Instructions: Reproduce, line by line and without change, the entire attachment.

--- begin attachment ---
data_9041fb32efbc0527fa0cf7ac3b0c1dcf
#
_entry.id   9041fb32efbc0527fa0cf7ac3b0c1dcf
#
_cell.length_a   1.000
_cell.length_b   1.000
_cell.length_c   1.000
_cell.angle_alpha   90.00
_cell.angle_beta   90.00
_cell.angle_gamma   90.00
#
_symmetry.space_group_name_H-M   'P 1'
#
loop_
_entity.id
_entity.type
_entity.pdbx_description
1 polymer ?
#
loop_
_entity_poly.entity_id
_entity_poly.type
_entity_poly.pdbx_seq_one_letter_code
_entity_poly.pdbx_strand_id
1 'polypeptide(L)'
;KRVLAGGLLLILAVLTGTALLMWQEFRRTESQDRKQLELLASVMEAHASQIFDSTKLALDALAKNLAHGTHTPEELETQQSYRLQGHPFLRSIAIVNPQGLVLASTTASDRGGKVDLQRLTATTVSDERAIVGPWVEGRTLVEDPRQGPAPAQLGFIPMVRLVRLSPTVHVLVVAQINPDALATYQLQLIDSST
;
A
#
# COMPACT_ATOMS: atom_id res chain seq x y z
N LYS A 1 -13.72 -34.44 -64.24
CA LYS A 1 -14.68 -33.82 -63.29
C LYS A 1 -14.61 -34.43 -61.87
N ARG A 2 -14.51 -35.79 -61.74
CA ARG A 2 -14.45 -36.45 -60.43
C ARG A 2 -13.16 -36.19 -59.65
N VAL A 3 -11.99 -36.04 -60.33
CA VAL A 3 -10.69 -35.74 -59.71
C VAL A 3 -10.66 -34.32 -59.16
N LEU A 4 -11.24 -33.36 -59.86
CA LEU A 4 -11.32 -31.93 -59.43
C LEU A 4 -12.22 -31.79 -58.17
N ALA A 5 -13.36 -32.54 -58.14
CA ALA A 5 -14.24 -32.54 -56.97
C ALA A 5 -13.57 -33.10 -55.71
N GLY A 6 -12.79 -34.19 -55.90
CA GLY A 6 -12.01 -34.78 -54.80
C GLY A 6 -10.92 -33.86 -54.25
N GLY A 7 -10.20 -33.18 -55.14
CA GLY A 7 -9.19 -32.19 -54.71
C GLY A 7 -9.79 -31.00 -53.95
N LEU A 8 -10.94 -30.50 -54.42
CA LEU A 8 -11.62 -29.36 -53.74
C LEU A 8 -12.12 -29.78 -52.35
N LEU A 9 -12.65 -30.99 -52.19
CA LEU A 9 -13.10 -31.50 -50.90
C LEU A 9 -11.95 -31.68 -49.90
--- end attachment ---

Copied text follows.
data_9041fb32efbc0527fa0cf7ac3b0c1dcf
#
_entry.id   9041fb32efbc0527fa0cf7ac3b0c1dcf
#
_cell.length_a   1.000
_cell.length_b   1.000
_cell.length_c   1.000
_cell.angle_alpha   90.00
_cell.angle_beta   90.00
_cell.angle_gamma   90.00
#
_symmetry.space_group_name_H-M   'P 1'
#
loop_
_entity.id
_entity.type
_entity.pdbx_description
1 polymer ?
#
loop_
_entity_poly.entity_id
_entity_poly.type
_entity_poly.pdbx_seq_one_letter_code
_entity_poly.pdbx_strand_id
1 'polypeptide(L)'
;KRVLAGGLLLILAVLTGTALLMWQEFRRTESQDRKQLELLASVMEAHASQIFDSTKLALDALAKNLAHGTHTPEELETQQSYRLQGHPFLRSIAIVNPQGLVLASTTASDRGGKVDLQRLTATTVSDERAIVGPWVEGRTLVEDPRQGPAPAQLGFIPMVRLVRLSPTVHVLVVAQINPDALATYQLQLIDSST
;
A
#
# COMPACT_ATOMS: atom_id res chain seq x y z
N LYS A 1 -13.72 -34.44 -64.24
CA LYS A 1 -14.68 -33.82 -63.29
C LYS A 1 -14.61 -34.43 -61.87
N ARG A 2 -14.51 -35.79 -61.74
CA ARG A 2 -14.45 -36.45 -60.43
C ARG A 2 -13.16 -36.19 -59.65
N VAL A 3 -11.99 -36.04 -60.33
CA VAL A 3 -10.69 -35.74 -59.71
C VAL A 3 -10.66 -34.32 -59.16
N LEU A 4 -11.24 -33.36 -59.86
CA LEU A 4 -11.32 -31.93 -59.43
C LEU A 4 -12.22 -31.79 -58.17
N ALA A 5 -13.36 -32.54 -58.14
CA ALA A 5 -14.24 -32.54 -56.97
C ALA A 5 -13.57 -33.10 -55.71
N GLY A 6 -12.79 -34.19 -55.90
CA GLY A 6 -12.01 -34.78 -54.80
C GLY A 6 -10.92 -33.86 -54.25
N GLY A 7 -10.20 -33.18 -55.14
CA GLY A 7 -9.19 -32.19 -54.71
C GLY A 7 -9.79 -31.00 -53.95
N LEU A 8 -10.94 -30.50 -54.42
CA LEU A 8 -11.62 -29.36 -53.74
C LEU A 8 -12.12 -29.78 -52.35
N LEU A 9 -12.65 -30.99 -52.19
CA LEU A 9 -13.10 -31.50 -50.90
C LEU A 9 -11.95 -31.68 -49.90